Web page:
Experiments and numerical simulations show that with this method, it is advantageous if the pulse sequence of step a) is a turbo spin echo (TSE) sequence beginning with a substantially 90° X-pulse followed by a series of 180° Y-pulses, wherein the drive pulse is again a substantially 90° X-pulse. The 180° refocusing pulses can be replaced by so-called composite pulses, which also result in a 180° tip of the magnetization, in order to make the method still less sensitive to variations in B0 (i.e. the main magnetic field) and B1 (i.e. the RF field). For optimizing the sequence, it is further possible to incorporate a flip angle sweep for the refocusing pulses.
The method for magnetic resonance imaging of the invention is also well-suited to be used with other known spin echo based imaging sequences in step a), such as a RARE (rapid acquisition by repeated echoes) sequence, an EPI (echo planar imaging) sequence, or a GRASE (gradient and spin echo) sequence.
With the method of the invention it turns out that the T1 contrast between different materials can in most cases be optimized if the duration of the recovery period is selected such that it is larger than the shortest T1. But in general the optimization of the parameters of the sequence in terms of contrast, speed, and signal-to-noise is strongly dependend on the ratios of the different T1 values and the signal strength of the different materials under examination.
It is easily possible to incorporate this method in a dedicated device for magnetic resonance imaging of a body placed in a stationary and substantially homogeneous main magnetic field. Such a MRI scanner comprises means for establishing the main magnetic field, means for generating gradient magnetic fields superimposed upon the main magnetic field, means for radiating RF pulses towards the body, control means for controlling the generation of the gradient magnetic fields and the RF pulses, means for receiving and sampling magnetic resonance signals generated by sequences of RF pulses and switched gradient magnetic fields, and reconstruction means for forming an image from said signal samples. In accordance with the invention, the control means, which is usually a microcomputer with a memory and a program control, comprises a programming with a description of an imaging procedure according to the above-described method of the invention. For interactive scanning, an input means may be provided, which enables an operator of the device to adjust the flip angle and the RF phase of the drive pulse of step d) as well as the duration of the recovery period of step e) while the imaging procedure is in progress. An appropriate user interface will then allow for an interactive optimization of the desired contrast.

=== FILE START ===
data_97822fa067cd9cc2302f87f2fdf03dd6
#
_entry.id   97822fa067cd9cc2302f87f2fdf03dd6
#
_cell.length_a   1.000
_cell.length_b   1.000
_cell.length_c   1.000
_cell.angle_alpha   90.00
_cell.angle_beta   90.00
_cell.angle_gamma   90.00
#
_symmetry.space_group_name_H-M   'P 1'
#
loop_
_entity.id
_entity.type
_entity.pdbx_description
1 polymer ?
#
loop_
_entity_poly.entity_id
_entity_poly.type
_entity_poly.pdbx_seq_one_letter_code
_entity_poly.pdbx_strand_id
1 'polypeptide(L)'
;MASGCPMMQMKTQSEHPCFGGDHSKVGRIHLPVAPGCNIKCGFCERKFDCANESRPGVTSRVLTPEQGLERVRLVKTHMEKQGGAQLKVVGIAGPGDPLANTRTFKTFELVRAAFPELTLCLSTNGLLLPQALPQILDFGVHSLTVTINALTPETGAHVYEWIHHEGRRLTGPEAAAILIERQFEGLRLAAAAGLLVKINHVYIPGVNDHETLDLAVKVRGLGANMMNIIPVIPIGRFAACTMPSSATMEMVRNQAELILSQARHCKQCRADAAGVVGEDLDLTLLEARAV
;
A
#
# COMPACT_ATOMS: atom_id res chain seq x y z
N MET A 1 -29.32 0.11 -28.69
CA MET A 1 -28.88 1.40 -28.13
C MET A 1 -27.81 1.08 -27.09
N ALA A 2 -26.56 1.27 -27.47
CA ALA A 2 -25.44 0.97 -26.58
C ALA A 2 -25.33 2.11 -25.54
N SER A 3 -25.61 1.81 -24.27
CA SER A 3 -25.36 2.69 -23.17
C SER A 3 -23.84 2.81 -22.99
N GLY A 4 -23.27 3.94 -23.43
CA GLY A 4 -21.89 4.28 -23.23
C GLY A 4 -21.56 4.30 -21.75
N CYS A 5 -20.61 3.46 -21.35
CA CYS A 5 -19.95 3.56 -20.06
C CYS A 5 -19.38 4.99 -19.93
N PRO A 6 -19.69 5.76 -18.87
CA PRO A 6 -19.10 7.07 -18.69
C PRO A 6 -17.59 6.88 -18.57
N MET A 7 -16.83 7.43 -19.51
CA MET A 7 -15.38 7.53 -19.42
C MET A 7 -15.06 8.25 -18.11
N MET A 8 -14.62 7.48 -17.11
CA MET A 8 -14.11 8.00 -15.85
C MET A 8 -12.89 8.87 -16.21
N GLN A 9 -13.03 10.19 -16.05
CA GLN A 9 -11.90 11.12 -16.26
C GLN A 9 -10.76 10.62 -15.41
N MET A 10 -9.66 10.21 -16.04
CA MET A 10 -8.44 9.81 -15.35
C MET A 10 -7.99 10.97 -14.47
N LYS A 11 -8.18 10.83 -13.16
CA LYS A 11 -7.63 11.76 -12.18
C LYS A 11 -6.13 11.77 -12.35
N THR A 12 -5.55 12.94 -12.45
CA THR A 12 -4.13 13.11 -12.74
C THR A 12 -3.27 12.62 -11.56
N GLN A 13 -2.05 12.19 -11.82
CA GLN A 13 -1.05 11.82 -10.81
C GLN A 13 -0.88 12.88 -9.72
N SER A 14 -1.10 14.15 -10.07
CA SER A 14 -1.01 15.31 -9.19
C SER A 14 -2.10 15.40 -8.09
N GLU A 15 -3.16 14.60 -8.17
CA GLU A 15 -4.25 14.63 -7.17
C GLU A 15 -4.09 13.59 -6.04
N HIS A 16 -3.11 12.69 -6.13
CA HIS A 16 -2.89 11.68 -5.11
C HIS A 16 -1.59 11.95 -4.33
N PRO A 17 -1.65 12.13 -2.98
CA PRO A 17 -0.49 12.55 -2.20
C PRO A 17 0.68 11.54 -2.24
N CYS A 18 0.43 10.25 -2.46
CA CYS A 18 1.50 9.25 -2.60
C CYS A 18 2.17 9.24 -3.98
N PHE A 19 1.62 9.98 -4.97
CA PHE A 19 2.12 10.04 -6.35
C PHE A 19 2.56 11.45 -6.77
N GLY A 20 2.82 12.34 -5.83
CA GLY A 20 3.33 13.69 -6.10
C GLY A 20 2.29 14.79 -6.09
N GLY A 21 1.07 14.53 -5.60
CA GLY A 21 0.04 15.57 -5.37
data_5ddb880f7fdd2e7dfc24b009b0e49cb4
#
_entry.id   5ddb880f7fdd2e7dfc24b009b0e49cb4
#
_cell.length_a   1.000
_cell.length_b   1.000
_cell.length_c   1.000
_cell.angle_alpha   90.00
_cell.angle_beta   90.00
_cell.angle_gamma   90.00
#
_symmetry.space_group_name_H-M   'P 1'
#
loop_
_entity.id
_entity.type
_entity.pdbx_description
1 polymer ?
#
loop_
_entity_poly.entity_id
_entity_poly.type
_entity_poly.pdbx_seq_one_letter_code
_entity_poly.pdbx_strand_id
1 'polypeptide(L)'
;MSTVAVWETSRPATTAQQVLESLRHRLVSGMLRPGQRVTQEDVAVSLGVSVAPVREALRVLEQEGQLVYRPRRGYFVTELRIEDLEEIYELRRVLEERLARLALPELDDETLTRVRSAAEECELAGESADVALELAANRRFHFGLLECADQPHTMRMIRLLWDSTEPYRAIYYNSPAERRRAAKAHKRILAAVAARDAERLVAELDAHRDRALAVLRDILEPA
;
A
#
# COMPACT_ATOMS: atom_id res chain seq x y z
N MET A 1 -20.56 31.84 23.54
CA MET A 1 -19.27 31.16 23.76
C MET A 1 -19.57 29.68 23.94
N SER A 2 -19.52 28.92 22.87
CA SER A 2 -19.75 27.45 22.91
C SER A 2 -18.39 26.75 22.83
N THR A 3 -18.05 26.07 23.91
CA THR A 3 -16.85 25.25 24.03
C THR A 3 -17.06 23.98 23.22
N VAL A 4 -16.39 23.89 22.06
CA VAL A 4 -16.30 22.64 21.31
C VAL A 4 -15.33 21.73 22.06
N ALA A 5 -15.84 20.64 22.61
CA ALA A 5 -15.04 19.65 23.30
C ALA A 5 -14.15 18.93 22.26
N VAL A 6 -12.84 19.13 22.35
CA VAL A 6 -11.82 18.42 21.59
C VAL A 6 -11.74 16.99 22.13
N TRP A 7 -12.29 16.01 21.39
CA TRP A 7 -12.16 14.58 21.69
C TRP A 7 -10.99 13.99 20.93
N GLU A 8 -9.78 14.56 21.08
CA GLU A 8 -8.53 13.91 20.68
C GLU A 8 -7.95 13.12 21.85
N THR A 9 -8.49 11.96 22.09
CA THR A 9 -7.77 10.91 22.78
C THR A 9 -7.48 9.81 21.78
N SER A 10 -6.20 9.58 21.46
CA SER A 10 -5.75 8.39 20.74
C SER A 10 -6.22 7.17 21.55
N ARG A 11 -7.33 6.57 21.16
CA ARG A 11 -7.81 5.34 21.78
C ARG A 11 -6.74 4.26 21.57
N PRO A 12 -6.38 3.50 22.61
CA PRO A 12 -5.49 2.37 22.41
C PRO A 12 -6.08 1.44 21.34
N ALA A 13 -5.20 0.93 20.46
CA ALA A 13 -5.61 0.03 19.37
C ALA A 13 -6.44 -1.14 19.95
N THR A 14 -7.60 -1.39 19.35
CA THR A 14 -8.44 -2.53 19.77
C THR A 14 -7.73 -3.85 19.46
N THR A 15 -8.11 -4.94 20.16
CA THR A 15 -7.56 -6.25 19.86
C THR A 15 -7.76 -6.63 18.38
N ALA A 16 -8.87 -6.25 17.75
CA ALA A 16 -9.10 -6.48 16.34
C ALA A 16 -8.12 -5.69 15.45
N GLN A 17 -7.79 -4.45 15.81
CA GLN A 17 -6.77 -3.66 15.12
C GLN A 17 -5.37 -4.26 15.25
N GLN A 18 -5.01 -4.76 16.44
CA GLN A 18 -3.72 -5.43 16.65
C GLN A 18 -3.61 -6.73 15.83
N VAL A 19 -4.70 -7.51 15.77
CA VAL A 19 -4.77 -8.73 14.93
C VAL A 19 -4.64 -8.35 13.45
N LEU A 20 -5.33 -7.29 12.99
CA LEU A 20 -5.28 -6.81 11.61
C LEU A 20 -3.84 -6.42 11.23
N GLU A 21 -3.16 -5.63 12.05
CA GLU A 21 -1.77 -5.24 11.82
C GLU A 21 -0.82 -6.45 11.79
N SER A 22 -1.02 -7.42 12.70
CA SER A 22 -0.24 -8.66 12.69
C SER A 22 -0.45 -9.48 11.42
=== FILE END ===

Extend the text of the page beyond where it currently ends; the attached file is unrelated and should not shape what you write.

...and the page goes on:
The following drawings disclose preferred embodiments of the present invention. It should be understood, however, that the drawings are designed for the purpose of illustration only and not as a definition of the limits of the invention.
A sequence design in accordance with the present invention is depicted in
The temporal development of the steady state magnetization during the sequence of
The invention has been described with reference to the preferred embodiments. Modifications and alterations may occur to others upon reading and understanding the preceding detailed description. It is intended that the invention be constructed as including all such modifications and alterations insofar as they come within the scope of the appended claims or the equivalents thereof.
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|U.S. Classification||324/309, 324/318, 600/410, 324/313|
|International Classification||G01V3/00, A61B5/055, G01R33/48, G01R33/561|
|Cooperative Classification||G01R33/5613, G01R33/5615|
|Oct 12, 2004||AS||Assignment|
Owner name: KONINKLIJKE PHILIPS ELECTRONICS N.V., NETHERLANDS
Free format text: ASSIGNMENT OF ASSIGNORS INTEREST;ASSIGNORS:JENNISKENS, HANS GERARD;VAN DEN BRINK, JOHAN SAMUEL;REEL/FRAME:016502/0189
Effective date: 20031110
|Sep 20, 2010||REMI||Maintenance fee reminder mailed|
|Feb 13, 2011||LAPS||Lapse for failure to pay maintenance fees|
|Apr 5, 2011||FP||Expired due to failure to pay maintenance fee|
Effective date: 20110213